Date of Award

Spring 2023

Project Type


Program or Major

Biological Sciences

Degree Name

Master of Science

First Advisor

Nathan B Furey

Second Advisor

Jason S Goldstein

Third Advisor

Elizabeth L Harvey


The green crab (Carcinus maenas) is a long-term invader of the Northwest Atlantic that negatively impacts coastal ecosystems and is a growing concern for management. However, spatial metrics of use have not been robustly quantified, and the general movement ecology is still generally lacking for this invasive species. We tracked the meter-scale movements of 43 green crabs using acoustic telemetry via a Vemco Positioning System (VPS) within the Webhannet estuary (Maine, USA). From the 163,307 crab positions yielded from the VPS array from May 27 – December 16, we described a suite of movement ecology metrics including individual crab position in the estuary, movement rates, and home range sizes estimated using Brownian Bridge movement models. Key covariates of movement were identified using Generalized Additive Mixed Models (GAMMs). Tagged crabs had highly variable home range sizes and used a core use area that was <1% of the total potential habitat covered by the VPS, suggesting that their impacts are localized and acute. Tagged crabs were mostly located in the central area of the estuary and moved at a rate similar to other benthic crustaceans. Ovigerous females had mean estuary positions that were significantly downstream when compared to those of non-ovigerous females, and days-to-hatch, estimated from in situ egg development observations, was retained in top ranking models for estuary position. Sex and ovigery were consistently retained in top-ranked models as important covariates of movements, and other covariates including month, water temperature, and lunar illumination were retained and highlighted how changes in movements were influenced on a variety of temporal scales. Overall, these findings fill key knowledge gaps in green crab ecology and invasion biology and describe how movements can be affected by biology and influenced dynamically by covariates at diel to seasonal scales. Furthermore, these findings help to better inform management practices and modeling efforts, such as the targeted removal of ovigerous females near estuary mouths and improving regional larval dispersal models, to better understand and mitigate negative effects of this invasive species on estuarine environments around the world.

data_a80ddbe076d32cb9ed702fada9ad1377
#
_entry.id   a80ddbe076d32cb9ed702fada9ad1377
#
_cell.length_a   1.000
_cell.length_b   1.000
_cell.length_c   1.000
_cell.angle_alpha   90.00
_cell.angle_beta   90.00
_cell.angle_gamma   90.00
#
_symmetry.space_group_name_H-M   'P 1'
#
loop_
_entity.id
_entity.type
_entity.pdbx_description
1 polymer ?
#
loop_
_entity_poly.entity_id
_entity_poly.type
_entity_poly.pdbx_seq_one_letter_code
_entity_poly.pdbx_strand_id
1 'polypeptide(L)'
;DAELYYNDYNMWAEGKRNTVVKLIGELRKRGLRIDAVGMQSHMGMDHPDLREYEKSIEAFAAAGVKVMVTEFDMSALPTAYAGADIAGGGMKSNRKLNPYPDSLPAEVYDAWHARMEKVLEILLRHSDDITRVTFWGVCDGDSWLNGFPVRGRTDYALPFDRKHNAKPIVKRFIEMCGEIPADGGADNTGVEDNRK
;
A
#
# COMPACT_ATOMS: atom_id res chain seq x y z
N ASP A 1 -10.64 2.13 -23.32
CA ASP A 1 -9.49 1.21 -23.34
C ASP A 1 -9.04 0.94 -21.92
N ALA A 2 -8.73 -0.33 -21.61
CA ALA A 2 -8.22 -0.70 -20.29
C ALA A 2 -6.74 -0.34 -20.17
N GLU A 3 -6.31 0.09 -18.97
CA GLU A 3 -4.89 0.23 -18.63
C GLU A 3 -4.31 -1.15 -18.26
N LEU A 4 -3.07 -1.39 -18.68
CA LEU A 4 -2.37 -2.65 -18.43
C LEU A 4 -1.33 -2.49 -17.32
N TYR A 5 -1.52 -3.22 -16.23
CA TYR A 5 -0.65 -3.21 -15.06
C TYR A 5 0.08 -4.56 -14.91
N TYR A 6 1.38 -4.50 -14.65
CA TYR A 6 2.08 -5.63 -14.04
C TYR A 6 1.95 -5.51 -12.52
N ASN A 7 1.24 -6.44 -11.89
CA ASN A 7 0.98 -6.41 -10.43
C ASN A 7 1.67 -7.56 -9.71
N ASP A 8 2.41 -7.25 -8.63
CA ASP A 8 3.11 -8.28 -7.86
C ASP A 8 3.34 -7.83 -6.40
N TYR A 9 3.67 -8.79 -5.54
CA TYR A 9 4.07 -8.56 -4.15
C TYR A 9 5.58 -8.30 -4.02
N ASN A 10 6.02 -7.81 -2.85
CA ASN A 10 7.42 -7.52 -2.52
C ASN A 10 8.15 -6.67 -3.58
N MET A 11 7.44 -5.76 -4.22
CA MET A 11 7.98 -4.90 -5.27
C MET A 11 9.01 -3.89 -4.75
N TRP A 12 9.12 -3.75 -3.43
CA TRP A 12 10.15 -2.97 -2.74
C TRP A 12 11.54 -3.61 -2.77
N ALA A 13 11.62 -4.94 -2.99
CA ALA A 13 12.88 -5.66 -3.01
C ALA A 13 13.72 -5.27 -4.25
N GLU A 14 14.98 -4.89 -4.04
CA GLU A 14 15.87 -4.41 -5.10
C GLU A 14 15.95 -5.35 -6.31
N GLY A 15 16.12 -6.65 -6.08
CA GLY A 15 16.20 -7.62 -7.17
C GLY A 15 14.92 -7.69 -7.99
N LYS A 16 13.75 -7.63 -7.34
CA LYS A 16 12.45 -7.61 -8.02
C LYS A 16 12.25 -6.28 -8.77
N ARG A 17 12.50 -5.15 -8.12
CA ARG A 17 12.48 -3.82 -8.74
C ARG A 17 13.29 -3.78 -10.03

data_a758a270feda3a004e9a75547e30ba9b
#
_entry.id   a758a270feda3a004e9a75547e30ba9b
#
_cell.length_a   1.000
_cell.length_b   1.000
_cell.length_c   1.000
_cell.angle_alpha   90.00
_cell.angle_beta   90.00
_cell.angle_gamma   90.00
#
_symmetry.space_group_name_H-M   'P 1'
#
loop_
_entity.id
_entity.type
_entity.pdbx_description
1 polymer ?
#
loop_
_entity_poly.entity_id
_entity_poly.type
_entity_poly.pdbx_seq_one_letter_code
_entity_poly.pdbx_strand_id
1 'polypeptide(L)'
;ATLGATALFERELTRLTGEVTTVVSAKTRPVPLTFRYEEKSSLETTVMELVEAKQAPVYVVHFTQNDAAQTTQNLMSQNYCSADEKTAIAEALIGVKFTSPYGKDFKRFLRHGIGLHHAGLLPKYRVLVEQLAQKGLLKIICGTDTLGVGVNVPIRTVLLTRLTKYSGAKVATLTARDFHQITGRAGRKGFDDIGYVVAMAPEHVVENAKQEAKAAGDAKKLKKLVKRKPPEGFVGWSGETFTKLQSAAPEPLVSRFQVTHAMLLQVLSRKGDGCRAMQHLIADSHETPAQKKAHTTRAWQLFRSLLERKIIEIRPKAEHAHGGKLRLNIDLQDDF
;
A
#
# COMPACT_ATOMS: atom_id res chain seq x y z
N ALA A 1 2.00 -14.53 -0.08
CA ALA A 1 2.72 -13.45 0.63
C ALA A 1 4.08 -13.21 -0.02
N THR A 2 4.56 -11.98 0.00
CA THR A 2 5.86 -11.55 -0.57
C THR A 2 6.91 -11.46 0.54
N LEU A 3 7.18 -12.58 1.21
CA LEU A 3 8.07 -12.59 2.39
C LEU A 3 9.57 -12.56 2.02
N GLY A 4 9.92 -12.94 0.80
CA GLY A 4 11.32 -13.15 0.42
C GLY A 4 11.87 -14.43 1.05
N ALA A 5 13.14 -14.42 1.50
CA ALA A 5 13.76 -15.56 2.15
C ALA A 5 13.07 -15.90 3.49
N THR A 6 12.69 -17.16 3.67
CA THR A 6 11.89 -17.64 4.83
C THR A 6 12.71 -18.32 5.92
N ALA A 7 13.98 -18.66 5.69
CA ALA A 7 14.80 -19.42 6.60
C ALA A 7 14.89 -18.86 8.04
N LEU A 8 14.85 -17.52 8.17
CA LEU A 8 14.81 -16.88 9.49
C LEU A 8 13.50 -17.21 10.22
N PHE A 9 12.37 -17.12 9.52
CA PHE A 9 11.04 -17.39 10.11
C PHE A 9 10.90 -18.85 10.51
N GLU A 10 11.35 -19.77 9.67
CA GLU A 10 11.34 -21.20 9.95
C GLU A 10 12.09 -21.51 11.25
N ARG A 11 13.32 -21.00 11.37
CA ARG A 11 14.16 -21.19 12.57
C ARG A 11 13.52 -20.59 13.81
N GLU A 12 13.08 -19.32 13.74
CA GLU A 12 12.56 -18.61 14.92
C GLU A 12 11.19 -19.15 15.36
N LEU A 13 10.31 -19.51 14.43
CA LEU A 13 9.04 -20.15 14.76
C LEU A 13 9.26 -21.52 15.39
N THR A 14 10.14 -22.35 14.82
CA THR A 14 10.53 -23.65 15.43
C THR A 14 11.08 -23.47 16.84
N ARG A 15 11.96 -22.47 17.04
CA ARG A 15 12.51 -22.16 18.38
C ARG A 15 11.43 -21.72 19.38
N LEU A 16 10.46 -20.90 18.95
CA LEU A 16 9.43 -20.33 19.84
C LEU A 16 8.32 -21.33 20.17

Available for download on Wednesday, September 25, 2024